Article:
How Do You Know if Your Credit Score is Wrong?

No matter how hard we may try to avoid it, our credit scores are always going to follow us around. Taking into consideration the impact that your credit score has on your life, it is a good idea to know what your scores is, and to take action to bring it up if it is on the lower side of the credit score spectrum. It seems almost like one minor financial mistake can have repercussions that could haunt you for years. It is usually easy enough to get back on course after most financial mistakes. But how do you go about finding out if your credit score is correct or not?

Here is a step-by-step guide to help you find out if your credit score is correct…

Step One – Get Your Credit Report

You cannot find out if your score is right if you don’t know what your score is. To get all the details you need, it is important to pull a copy of your credit report. The major credit bureaus are required by law to provide consumers with at least one copy of their full credit report each year. If you have pulled your report within the last 12 months, you can pay a small fee to get a fresh copy. Remember, though, that each of the major credit bureaus uses different information and calculations to determine your score. But if you do find something that is inaccurate on one of your reports, you will know that your current credit score is not correct. You should get copies of all three of the major credit bureau reports to make a proper determination.

Step Two – Check Everything

Once you get your credit report it is important to take a methodical approach to checking all the entries in your report. The entries will break down information about loans and lines of credit that you have. If you spot a loan that you never applied for, you will know immediately that something is wrong. Make note of these types of occurrences. You should also look for any notes of late payments and make sure they are correct. You can contact the lenders to get these types of mistakes resolved, and that brings us to the next step.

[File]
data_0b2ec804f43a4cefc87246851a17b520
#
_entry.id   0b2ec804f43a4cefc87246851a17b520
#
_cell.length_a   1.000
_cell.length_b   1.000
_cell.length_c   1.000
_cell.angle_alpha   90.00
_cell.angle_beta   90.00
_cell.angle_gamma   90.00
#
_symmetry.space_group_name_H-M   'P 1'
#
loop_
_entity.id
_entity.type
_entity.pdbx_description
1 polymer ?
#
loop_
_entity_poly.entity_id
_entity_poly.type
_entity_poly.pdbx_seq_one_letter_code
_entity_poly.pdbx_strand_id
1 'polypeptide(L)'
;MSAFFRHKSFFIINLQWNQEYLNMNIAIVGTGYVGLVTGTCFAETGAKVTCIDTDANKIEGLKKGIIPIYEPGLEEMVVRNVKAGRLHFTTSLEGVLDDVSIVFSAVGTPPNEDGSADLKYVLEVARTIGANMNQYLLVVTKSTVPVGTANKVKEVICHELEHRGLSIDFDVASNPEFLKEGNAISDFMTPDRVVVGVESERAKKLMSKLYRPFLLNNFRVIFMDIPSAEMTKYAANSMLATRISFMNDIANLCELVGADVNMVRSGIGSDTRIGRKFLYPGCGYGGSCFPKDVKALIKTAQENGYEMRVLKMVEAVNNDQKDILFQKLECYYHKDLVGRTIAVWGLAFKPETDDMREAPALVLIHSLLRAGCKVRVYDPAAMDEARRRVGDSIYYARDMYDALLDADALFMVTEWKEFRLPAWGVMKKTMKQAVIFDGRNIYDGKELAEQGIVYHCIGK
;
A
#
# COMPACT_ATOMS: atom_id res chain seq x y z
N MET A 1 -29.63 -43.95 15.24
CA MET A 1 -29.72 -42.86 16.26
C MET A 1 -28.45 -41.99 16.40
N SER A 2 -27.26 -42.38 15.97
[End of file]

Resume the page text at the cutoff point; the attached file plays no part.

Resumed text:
Step Three – Contact Creditors

Before you officially file a credit report dispute with the credit bureau, contact the creditor. Many times these types of mistakes can be ironed out with a few phone calls and a bit of persistence. However, there are times when the creditors will not be easy to work with, and that’s when it is time to move on to step number four.

Step Four – File a Claim of Dispute

The three major credit bureaus (Experian, Equifax and TransUnion) allow you to use their websites to file disputes. It is usually better to make a phone call to these bureaus to discuss your issue. Take notes of who you spoke with, the information they gave you and be sure to use certified mail for any hard copy correspondence between you and the bureau. Credit bureaus have 30 days to determine the validity of any disputes that are filed. If your error does not get omitted from your credit report, you may need to make another phone call to the bureau. If another call does not provide the results you hoped for, you may want to discuss your options with an attorney who specializes in these types of matters.

Taking care of errors on your credit report is not always easy, but being as your credit score is so important, it is good to take as much action as necessary to get errors off of your credit report when you are able to.

Luann Abel posted at 2015-2-11 Category: Financial Tips